Diageo Americas v. Major Brands: Franchise Law Litigation and Forum Selection
Wineries big and small face difficulties in trying to terminate distribution ageements in franchise law states. We posted an article a few weeks ago about a lawsuit filed by Diageo Americas, Inc. against its Missouri distributor, Major Brands, Inc. Diageo has asked the federal district court in Connecticut to issue a declaratory judgment allowing the company to terminate its Missouri distribution agreement. The court will first have to determine which state (Connecticut or Missouri) is the proper forum to hear the parties’ dispute.
Diageo filed its complaint in federal district court in Connecticut pursuant to a “forum selection” clause in the agreements stating that jurisdiction and venue for any litigation between the parties would be in the State of Connecticut.
Major Brands wants this dispute heard in Missouri state court, and has taken numerous steps to take the case out of Connecticut. First, Major Brands filed its own lawsuit in Missouri (Cause No. 1322-CC00534) shortly after Diageo filed its complaint, claiming that Diageo’s attempted termination of the parties’ agreement violated Missouri franchise law. The Missouri lawsuit also names Mid-Continent Distributors, Inc. d/b/a Glazer’s Midwest as a co-defendant.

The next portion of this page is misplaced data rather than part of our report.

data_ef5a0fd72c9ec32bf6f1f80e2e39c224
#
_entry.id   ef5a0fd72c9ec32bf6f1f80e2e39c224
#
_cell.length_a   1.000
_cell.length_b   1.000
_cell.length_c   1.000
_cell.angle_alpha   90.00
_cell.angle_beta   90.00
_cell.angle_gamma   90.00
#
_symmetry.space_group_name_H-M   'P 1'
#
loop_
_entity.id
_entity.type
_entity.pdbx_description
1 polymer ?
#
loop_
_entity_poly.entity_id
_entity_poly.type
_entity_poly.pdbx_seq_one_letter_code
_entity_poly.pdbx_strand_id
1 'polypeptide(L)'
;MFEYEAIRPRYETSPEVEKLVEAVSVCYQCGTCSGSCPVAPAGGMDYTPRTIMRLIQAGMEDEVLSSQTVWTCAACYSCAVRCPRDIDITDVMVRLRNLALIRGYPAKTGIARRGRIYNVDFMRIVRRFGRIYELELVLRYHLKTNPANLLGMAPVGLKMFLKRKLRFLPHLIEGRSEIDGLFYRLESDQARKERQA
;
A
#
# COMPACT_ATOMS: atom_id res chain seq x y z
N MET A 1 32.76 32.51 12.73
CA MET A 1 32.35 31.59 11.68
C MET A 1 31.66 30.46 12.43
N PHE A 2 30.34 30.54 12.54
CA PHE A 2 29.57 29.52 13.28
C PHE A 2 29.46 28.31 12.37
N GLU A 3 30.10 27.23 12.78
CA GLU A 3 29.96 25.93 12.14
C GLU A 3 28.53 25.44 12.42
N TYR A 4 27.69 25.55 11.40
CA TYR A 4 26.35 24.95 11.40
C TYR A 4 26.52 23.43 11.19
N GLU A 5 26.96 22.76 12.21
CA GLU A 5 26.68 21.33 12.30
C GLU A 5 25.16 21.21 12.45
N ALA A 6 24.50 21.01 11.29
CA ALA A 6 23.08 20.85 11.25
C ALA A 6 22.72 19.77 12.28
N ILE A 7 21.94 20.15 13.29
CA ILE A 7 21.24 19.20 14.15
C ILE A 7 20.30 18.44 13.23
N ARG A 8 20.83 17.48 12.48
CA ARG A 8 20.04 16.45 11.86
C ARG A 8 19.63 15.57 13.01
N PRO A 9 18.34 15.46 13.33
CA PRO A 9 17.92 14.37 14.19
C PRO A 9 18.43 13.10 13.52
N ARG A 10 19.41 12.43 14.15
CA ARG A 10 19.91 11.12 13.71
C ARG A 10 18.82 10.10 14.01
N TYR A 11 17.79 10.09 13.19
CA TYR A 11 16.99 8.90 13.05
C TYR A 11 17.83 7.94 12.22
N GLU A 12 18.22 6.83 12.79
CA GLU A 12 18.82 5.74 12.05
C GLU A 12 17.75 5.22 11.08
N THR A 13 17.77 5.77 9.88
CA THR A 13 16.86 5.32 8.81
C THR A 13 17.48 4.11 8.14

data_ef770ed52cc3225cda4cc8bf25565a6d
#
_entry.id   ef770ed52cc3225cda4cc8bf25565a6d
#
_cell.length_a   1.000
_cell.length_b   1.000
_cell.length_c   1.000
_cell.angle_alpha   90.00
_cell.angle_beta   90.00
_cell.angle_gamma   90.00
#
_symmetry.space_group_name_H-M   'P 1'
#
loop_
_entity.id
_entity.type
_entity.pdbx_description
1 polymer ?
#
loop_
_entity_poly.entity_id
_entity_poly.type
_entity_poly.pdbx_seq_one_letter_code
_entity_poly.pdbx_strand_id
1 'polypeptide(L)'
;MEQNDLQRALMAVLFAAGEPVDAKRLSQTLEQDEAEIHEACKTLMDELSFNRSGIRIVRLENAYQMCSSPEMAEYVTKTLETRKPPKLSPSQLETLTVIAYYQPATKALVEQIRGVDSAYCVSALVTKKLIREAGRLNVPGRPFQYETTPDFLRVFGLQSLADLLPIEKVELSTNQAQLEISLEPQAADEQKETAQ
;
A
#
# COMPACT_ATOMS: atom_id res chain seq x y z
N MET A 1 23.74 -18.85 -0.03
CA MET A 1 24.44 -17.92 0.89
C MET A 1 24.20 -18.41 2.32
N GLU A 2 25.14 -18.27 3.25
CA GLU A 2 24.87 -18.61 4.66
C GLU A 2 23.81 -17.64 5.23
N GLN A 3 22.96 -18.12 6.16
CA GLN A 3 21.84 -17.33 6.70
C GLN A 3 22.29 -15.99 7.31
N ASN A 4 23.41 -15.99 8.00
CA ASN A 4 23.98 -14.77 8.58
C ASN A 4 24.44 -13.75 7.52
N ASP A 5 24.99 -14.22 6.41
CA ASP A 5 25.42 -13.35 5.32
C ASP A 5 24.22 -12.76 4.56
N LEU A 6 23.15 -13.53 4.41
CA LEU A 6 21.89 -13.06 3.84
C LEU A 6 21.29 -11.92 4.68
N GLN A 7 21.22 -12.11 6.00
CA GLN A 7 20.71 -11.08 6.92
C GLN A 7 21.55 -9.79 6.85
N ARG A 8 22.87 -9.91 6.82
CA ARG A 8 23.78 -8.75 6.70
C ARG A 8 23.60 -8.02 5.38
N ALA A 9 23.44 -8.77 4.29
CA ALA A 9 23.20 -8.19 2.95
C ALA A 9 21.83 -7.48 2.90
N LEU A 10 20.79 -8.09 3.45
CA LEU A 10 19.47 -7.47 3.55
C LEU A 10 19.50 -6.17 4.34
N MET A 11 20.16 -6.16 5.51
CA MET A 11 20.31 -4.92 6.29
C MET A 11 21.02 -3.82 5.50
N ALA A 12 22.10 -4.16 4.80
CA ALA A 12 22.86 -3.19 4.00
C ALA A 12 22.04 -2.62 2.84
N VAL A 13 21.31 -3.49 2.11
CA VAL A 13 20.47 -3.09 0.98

In addition, Major Brands filed a motion to dismiss Diageo’s federal court case in Connecticut earlier this month, arguing in part that the court should deem the forum selection clause unenforceable because of Missouri’s strong public policy interest in liquor control and protection of a Missouri franchisee. “Because of Missouri’s complex and specific regulations regarding both liquor control and termination of Missouri franchisees, a ruling by this Court would disrupt the State’s attempt to establish a coherent policy regarding these important concerns….” It is not surprising that Major Brands is attempting to keep the dispute in state court. Distributors in franchise states may believe that a state court provides a friendlier forum for their claims than federal court.
The Federal District Court’s ruling on Major Brand’s motion will be closely watched by suppliers and distributors in franchise law states. If the court denies the motion and concludes that the forum selection clause is enforceable, then alcohol beverage suppliers may be well served by including similar forum selection clause provisions in any agreement governing distribution in franchise states.
For more information on distributor termination or franchise law issues, please contact John Trinidad at firstname.lastname@example.org.
Copyright Dickenson Peatman & Fogarty at www.lexvini.com